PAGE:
Stages of Change Behavior Modification Therapy
How We Approach Treatment for Addiction and Alcoholism
There are four main stages: pre contemplation, contemplation, preparation and action. Additional stages of maintenance and relapse are also sometimes included. As in any aspect of life that is difficult to approach, changing lifestyles, or habits, or beliefs or self-image can be a daunting task. Sometimes it may even seem impossible. And as in any aspect of life, of living, changing the way in which we do things takes a process. There are steps that we must take in order to make lasting changes. To help make sense of this process, two alcoholism researchers, Carlo C. DiClemente and J. O. Prochaska, developed a model of change that they called "The Stages of Change". This model involves six stages that take a person from the beginning - learning to identify a problem - to the end - living without that problem. The Stages of Change model helps providers to understand addiction, and helps people with addiction learn to recognize their place in the change process as a means of striving towards recovery.
In this stage, an individual may not even recognize that she or he has a problem. People are not
yet thinking about changing their behavior directly, and may believe that other people are
overreacting to them and their behaviors.
Reasons to be in pre contemplation can be broken down into four categories;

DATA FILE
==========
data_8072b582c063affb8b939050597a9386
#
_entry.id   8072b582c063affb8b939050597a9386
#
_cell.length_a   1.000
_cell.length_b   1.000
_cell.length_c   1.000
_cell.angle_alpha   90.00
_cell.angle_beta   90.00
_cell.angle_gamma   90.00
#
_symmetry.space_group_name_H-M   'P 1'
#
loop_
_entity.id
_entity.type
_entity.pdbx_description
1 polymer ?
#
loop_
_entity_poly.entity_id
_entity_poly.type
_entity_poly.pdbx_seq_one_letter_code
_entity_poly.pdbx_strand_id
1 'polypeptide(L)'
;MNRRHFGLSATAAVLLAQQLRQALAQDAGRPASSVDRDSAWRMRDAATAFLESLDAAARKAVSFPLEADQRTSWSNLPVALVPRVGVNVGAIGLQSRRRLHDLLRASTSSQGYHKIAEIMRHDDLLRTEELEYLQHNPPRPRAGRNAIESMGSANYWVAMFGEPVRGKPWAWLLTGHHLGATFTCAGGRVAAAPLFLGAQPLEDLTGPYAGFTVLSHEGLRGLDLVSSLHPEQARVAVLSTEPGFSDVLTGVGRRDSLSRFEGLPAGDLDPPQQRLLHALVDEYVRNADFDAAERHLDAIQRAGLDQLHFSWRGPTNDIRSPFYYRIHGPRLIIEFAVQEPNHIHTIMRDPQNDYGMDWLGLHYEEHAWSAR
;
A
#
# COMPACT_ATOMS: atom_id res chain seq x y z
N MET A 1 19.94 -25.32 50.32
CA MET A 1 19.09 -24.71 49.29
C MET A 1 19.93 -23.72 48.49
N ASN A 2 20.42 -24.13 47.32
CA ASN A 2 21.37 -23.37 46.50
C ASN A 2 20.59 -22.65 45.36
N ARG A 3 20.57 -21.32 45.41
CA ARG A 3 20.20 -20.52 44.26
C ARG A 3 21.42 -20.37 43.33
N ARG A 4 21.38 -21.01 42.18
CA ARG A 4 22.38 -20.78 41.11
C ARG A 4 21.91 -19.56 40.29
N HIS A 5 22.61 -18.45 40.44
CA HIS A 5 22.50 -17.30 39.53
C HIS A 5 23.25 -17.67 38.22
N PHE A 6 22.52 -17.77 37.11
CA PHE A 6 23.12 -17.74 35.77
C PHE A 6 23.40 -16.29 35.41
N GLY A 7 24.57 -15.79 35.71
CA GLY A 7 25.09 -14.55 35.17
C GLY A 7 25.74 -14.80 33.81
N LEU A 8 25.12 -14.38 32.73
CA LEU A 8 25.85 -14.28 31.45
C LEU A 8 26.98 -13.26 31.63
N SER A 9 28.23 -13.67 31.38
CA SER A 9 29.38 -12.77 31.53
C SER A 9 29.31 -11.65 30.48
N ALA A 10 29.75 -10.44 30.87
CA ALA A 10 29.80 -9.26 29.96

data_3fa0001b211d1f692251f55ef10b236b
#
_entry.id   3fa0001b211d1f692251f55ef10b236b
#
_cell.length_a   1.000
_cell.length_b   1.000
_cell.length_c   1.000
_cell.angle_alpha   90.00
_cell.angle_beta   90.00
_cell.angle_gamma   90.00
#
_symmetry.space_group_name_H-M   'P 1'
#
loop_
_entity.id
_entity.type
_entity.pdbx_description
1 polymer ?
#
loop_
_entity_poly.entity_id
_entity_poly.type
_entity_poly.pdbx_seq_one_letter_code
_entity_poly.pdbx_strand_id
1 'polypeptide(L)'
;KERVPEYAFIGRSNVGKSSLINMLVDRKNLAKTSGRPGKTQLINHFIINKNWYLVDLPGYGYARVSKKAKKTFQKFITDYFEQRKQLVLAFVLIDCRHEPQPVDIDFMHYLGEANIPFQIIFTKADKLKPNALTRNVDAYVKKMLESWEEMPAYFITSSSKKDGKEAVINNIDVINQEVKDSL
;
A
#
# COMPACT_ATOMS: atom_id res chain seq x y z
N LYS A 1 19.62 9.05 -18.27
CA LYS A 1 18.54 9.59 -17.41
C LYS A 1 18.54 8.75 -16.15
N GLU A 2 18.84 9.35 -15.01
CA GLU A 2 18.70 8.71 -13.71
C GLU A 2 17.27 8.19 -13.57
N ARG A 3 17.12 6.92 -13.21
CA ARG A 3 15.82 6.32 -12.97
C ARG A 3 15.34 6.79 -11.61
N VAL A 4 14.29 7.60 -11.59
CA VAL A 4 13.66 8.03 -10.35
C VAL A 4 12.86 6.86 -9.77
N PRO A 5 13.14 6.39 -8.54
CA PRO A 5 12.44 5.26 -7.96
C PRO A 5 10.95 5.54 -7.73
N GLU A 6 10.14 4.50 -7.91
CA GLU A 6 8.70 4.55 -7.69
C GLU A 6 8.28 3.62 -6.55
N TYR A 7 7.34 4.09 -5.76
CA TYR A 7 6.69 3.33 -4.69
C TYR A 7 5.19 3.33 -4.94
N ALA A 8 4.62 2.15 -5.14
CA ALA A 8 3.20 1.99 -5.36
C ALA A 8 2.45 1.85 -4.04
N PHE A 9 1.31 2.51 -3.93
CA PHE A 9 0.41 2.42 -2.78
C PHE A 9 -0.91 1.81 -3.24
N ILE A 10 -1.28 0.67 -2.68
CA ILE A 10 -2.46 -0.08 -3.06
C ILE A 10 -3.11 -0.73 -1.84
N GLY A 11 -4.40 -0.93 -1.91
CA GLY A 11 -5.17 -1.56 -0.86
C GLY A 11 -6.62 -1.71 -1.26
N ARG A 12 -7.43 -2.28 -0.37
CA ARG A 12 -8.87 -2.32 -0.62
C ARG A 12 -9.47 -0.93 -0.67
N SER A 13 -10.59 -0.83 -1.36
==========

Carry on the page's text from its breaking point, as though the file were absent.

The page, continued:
• Reluctant: May not have enough information to identify the problem
• Rebellious: Are so habituated to their behaviors that they become hostile or resistant.
• Resigned: Believe in the inability to change and thus remain stuck
• Rationalizing: Take the time to think out their behaviors and justify their choices. The problems does not belong to them
This is the openness to consider that a problem exists, and that there may be a need to change one's behaviors in order to correct that problem. A commitment to change has not yet been made; there is not yet direct action although one may undertake to learn more about the nature of the problem.
The person has made a decision to stop using, to make a change. Sometimes this Stage is referred to as Preparation, as the person begins planning a course of action to initiate change in her life.
The person recognizes and admits that a problem exists, and has developed a plan to make changes. He modifies his behaviors, environment, relationships, and experiences to overcome the problem. He puts the plan he made in the Determination stage into action.
Maintenance, Relapse and Recycling
Change has been achieved - a pattern of addictive behaviors has been replaced with sobriety and strides into recovery. In Maintenance, the person recognizes the benefits of successful change, however, work must still be done as the risks remain for returning to old behaviors. It has been said that "Relapse is part of recovery" and as such, the person must be on guard against triggers to relapse. If a relapse does occur, the person must re-enter a Stage such as Contemplation or Determination. In some cases, the person returns back to Pre contemplation. This does not equal failure, but merely the need to re-engage the process of change from the beginning.
At some point in the Maintenance Stage, the threat of relapse truly is reduced. When triggers arise, such as personal crisis or financial hardship, the person has a support system in place and resources available to maintain sobriety in a recovery lifestyle. Substances no longer emerge as the first, second, third or tenth response to crisis.
Adapted from Prochaska, J.O., & DiClemente, C.C. (1984). The Trans theoretical Approach: Crossing traditional boundaries of therapy. Homewood, IL: Dow Jones-Irwin Ref: Oregon court government